way we can test conformance is via the JMS APIs.  I think this
discussion has accidentally veered into quite interesting territory - as
near as I can tell, we may not be arguing about *how* to test
conformance, per-se, but about *where* we test for conformance, or, more
formally, what are the conformance targets of the specification?

Doing a really bad ASCII diagram, suppose my use case is a Java service
using SCA or JAX-WS to send a message to a remote SCA or JAX-WS Java
client, using SOAP over JMS.

(A)Applicaton --> (B)data binding layer --> (C)SOAP processing stack -->
(D) JMS provider client -->  (E) JMS server --> (F) JMS provider client
--> (G) SOAP processing stack --> (H) data binding --> (I) Application

If I follow this correctly, I believe Phil is arguing that we test for
conformance between (F) & (G), and only there.  Whereas, I think Amy and
(now) I are arguing that we should also test between (C) & (D).

I think there are two reasons for this.  One reason comes from an
assumption hidden above, which is that there may not be any step (G).
We've gone through great pains in the specification to make certain
characteristics of a SOAP message visible as properties of the message
itself, so, for example, listeners could set up filters on the server
looking for certain properties on the message.  So testing for
conformance at "F" is actually too late - by the time that a message has
arrived at "F", the properties already need to be set on the message.
However, since everything that happens between entering (D), and leaving
(F) is proprietary, we have no way to test what goes on there.

The second problem comes from the notion of a conforming SOAP stack -
does it get to make assumptions about using extensions to the JMS API?
That is, do we expect that the conforming SOAP stack will need to work
with *any* JMS provider, so almost by definition, the only portable way
it can work is via straight JMS APIs.  We can postulate the existence of
a SOAP stack that happens to know how to take advantage of some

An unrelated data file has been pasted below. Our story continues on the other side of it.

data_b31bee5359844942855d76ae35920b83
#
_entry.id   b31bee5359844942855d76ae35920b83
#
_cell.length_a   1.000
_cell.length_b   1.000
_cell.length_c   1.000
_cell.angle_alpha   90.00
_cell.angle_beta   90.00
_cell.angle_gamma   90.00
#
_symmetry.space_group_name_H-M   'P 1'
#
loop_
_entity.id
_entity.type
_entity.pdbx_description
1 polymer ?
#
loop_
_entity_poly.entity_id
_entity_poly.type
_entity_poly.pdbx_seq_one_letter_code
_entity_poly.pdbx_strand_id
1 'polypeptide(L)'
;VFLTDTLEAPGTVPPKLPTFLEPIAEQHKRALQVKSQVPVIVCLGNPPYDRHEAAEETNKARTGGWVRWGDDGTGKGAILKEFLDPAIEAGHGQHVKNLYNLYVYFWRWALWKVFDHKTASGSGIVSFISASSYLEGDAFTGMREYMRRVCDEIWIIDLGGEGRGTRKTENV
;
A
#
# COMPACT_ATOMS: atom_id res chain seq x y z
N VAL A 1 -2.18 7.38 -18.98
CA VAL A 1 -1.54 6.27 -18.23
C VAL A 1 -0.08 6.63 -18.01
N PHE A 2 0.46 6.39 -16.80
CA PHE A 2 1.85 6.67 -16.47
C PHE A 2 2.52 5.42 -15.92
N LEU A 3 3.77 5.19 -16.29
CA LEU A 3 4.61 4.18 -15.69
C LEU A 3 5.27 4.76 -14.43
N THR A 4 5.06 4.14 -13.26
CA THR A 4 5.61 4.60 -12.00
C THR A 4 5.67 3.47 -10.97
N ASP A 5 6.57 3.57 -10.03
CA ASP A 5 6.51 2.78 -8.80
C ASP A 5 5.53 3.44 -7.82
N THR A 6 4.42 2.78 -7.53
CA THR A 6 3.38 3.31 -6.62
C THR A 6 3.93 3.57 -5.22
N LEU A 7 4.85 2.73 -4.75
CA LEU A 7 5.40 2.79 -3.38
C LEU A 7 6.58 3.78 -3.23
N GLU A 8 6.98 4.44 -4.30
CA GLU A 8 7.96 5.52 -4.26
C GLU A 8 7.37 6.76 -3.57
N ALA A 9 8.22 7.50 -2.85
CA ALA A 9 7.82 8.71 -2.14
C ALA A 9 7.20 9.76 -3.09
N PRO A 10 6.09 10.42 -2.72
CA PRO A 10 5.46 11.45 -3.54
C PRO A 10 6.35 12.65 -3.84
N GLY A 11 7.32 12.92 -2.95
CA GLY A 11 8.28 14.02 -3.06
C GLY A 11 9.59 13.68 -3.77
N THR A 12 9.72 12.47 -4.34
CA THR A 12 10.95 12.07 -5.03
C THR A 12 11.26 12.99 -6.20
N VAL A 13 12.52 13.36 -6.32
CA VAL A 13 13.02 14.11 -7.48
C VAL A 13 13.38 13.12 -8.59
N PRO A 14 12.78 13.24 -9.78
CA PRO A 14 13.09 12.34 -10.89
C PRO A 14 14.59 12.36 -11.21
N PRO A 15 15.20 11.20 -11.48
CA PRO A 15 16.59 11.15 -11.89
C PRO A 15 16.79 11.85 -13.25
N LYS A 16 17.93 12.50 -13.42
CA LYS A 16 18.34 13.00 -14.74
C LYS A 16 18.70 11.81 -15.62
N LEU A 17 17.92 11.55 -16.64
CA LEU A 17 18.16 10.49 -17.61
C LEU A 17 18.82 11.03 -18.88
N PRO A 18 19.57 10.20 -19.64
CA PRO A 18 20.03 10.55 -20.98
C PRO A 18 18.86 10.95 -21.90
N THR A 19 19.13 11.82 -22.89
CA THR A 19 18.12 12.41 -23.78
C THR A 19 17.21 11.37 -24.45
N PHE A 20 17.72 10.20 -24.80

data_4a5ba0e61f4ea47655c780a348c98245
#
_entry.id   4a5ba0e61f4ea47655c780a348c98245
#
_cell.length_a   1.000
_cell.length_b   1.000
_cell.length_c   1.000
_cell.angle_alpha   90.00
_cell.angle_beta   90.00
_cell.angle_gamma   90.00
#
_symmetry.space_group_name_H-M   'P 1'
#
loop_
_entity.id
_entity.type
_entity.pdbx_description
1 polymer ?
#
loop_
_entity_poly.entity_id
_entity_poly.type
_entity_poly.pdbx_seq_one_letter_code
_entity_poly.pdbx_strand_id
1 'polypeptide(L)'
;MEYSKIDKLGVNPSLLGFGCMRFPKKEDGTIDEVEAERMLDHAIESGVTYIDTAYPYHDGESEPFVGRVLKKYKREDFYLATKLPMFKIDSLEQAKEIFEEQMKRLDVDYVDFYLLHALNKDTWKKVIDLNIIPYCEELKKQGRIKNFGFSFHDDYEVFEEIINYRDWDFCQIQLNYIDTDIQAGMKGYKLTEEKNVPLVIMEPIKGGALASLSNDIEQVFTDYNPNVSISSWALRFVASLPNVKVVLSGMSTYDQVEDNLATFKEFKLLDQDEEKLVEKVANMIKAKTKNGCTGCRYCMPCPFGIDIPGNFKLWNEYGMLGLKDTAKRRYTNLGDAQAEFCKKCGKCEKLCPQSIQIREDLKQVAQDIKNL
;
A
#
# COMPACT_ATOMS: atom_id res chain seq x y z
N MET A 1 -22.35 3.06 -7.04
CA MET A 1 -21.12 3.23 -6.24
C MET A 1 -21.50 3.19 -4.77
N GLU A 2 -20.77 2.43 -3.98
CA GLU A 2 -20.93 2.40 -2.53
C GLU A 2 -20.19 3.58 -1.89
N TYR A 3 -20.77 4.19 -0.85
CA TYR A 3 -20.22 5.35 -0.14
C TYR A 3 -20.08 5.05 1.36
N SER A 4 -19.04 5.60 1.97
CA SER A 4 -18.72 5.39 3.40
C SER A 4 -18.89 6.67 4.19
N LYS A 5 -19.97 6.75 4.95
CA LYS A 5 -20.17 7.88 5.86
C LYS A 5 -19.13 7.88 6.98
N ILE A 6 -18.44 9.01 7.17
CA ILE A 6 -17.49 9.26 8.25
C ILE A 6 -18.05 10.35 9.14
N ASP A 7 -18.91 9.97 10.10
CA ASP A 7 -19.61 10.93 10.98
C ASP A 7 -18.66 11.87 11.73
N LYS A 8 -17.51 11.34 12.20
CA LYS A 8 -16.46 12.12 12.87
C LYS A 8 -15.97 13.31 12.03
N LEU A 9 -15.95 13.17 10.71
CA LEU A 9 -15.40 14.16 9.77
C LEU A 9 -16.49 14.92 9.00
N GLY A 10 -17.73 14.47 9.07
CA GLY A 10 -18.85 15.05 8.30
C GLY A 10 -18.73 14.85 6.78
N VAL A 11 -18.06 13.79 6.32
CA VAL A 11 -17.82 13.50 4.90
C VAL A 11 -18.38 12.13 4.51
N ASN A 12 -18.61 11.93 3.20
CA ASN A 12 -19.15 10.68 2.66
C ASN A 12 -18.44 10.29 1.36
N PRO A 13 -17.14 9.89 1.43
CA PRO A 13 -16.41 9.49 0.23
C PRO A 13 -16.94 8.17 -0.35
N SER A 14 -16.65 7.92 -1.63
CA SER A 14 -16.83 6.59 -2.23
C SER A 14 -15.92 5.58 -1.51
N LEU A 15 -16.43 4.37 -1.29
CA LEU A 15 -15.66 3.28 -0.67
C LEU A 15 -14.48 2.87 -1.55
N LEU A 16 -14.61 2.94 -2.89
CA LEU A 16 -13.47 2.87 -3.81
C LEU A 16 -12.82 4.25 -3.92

proprietary extension from vendor X, maybe for performance or security
or some such thing.  Just for a completely made-up example, I could
extend the JMS API to somehow "secure" the value of the properties that
I set on a message, but to do so, I have to call a vendor API, not one
of the standard ones.

If that's the kind of scenario that Phil is trying to address, I that
leaves us with a question.  When we test at the point between C & D, how
do we do it?  I can think of three approaches:

*	Write a "mock" JMS provider - messages never go anywhere, but
can be checked for correctness 
*	Write a JMS provider that wraps another JMS provider with pure
JMS APIs.
*	Extend the above with the use of dynamic proxies, so that we can
pass along calls to proprietary methods to the underlying
implementation. 
*	Require SOAP stacks going through conformance testing to provide
a hook, whereby the message they're about to send can be checked. 

The first two approaches would prevent any conformance test target from
detecting and using extension APIs, and thus would verify, even for a
vendor that happens to support extensions from specific providers, that
they would also happen to be conformant.  I also came to the conclusion
that the dynamic proxies approach would likely be complicated, and
probably still fail.  The wrapped JMS provider approach might work, but
I've not considered the scope of work there.  The "hook" approach would
be straightforward, but it intrudes on the SOAP/JMS provider stack.

-Eric.

Phil Adams wrote: 


Ok, I might be in the minority here, and that's fine if I am... but I
disagree that we should be dictating the actual API calls that should be
invoked in the JMS API by a conforming implementation.    If you want to
talk about the fact that a conforming implementation should add string
property "A" to the request message and that the values for "A" should
be X/Y/Z/whatever, then that's fine, but I don't think it's correct to
say that the conforming implementation MUST call the
javax.jms.Message.setStringProperty("A",<value>) method within the JMS